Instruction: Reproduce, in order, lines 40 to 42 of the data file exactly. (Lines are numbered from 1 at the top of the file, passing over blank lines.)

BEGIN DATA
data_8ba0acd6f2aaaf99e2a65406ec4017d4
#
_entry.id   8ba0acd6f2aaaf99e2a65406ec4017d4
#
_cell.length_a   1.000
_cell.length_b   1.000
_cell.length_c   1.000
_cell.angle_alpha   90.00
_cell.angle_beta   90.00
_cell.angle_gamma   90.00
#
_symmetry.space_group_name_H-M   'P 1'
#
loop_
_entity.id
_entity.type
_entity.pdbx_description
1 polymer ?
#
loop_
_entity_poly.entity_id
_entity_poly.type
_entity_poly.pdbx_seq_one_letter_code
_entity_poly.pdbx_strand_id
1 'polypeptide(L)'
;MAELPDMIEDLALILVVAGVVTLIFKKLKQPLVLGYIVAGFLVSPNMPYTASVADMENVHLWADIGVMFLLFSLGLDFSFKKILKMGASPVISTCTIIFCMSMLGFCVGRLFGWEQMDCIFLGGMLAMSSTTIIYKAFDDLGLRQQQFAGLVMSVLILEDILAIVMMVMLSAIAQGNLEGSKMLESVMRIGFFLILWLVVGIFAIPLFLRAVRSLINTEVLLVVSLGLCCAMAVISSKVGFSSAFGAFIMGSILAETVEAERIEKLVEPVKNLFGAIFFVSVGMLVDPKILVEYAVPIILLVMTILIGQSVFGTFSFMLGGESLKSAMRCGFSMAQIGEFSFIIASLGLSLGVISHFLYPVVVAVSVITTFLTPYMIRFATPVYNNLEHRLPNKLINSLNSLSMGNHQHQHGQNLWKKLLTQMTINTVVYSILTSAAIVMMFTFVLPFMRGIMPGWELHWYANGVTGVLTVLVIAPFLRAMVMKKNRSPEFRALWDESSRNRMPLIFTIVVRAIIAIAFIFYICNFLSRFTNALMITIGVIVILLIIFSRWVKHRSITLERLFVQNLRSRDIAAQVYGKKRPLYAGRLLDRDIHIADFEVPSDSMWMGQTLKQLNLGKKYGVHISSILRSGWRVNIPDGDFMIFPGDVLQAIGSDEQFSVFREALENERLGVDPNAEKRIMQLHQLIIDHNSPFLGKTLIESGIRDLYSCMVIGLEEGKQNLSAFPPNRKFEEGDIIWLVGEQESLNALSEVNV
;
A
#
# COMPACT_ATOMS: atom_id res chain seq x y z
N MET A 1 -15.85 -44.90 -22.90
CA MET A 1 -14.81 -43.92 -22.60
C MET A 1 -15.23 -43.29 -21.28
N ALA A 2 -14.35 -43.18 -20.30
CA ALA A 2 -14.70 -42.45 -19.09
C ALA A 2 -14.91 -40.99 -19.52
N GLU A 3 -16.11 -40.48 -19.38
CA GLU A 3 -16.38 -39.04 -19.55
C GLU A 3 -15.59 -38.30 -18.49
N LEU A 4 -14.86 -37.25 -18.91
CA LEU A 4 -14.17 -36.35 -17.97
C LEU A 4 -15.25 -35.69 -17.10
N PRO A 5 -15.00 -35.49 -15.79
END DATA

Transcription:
N LEU A 4 -14.86 -37.25 -18.91
CA LEU A 4 -14.17 -36.35 -17.97
C LEU A 4 -15.25 -35.69 -17.10